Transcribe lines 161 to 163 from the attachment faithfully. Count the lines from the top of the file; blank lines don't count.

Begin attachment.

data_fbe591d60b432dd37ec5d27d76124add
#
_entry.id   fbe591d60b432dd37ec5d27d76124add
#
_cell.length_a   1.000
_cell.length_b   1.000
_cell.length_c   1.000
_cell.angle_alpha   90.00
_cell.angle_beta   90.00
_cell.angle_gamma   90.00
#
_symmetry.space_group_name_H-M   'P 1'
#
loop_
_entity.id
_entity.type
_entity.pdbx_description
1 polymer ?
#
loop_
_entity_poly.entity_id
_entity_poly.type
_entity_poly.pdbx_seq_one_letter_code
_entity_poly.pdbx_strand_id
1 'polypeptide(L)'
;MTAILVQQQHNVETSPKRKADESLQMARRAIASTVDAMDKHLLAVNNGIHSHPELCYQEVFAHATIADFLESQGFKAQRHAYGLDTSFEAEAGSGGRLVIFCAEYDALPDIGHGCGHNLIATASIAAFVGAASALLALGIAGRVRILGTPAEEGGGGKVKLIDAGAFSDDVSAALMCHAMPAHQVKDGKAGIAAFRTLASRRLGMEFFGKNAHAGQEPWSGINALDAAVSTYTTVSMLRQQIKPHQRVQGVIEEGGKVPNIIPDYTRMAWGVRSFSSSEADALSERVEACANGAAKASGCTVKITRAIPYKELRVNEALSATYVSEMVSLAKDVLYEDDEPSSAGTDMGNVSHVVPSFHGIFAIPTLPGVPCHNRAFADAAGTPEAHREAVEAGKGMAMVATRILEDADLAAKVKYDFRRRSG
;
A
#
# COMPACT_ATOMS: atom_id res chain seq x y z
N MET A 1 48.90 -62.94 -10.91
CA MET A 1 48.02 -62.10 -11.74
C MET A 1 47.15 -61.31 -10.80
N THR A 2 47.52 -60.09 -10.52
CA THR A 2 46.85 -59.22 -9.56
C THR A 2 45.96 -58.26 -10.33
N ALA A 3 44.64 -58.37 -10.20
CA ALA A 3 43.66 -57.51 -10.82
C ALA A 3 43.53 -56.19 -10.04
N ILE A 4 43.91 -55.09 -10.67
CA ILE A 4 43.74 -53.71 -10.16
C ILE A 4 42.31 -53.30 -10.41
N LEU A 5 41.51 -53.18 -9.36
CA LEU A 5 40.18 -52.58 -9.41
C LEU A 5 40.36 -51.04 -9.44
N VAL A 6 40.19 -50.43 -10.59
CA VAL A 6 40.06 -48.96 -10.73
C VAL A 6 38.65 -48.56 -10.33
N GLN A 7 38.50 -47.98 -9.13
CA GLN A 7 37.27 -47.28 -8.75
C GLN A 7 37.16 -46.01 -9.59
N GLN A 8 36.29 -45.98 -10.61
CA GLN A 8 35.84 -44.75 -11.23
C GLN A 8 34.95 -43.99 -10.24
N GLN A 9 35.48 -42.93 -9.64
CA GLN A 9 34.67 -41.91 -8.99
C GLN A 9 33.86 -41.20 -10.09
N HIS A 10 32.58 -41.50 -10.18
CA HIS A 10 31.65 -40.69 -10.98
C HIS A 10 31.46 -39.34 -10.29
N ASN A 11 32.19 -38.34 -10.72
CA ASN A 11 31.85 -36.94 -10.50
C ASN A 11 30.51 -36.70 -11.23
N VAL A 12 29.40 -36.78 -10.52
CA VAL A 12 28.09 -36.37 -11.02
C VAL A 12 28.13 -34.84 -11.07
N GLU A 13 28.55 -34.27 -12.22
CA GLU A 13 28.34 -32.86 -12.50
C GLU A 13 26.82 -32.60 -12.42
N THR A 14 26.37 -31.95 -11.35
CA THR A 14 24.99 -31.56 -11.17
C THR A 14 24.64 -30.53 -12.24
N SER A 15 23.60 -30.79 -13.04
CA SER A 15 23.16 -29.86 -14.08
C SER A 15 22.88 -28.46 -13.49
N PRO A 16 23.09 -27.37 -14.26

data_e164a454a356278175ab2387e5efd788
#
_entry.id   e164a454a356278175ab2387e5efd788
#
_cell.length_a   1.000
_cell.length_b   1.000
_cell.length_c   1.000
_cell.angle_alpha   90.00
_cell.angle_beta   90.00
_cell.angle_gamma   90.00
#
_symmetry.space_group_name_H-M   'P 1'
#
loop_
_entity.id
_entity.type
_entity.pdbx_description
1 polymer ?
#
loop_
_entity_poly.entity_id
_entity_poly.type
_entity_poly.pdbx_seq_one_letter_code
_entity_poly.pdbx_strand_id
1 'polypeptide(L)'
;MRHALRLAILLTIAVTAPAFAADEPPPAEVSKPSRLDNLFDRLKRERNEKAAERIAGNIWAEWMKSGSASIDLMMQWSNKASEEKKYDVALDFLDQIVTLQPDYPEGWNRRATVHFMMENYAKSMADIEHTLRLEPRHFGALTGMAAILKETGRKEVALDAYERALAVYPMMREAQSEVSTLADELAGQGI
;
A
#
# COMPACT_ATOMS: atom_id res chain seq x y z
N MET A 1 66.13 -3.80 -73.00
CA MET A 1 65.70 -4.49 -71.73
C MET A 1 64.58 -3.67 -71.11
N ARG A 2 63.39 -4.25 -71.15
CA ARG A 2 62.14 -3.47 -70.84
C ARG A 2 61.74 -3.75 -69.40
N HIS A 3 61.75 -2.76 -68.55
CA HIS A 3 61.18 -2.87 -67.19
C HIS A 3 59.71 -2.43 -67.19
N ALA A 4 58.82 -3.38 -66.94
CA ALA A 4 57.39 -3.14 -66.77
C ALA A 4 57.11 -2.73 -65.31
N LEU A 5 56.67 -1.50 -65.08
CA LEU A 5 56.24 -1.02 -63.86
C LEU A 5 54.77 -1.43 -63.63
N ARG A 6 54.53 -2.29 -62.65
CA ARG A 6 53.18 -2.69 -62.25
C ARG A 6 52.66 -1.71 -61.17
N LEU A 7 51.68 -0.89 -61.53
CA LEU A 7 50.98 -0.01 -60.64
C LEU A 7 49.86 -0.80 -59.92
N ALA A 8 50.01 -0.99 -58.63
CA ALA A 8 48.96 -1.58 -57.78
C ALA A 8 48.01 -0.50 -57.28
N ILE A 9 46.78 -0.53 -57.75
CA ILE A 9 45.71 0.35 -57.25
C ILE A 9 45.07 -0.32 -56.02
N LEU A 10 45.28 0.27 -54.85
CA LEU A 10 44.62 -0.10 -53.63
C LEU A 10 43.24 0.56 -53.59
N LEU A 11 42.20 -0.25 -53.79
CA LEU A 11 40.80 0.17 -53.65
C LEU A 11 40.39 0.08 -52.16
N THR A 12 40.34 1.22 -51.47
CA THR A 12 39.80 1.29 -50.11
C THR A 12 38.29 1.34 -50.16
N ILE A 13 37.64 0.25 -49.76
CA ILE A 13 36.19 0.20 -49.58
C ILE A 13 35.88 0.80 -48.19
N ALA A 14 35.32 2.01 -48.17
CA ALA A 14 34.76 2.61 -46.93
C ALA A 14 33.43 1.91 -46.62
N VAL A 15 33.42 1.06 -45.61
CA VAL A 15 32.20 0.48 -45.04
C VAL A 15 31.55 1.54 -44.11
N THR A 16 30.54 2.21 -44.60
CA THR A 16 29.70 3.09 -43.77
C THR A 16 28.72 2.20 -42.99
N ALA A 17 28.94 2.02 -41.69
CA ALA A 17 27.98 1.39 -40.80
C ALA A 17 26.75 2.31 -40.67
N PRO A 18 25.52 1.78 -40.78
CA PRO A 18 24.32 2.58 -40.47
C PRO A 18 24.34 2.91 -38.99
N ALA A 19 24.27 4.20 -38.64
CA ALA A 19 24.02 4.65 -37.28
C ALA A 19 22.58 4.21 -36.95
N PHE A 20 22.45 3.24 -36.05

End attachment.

N ALA A 19 24.27 4.20 -38.64
CA ALA A 19 24.02 4.65 -37.28
C ALA A 19 22.58 4.21 -36.95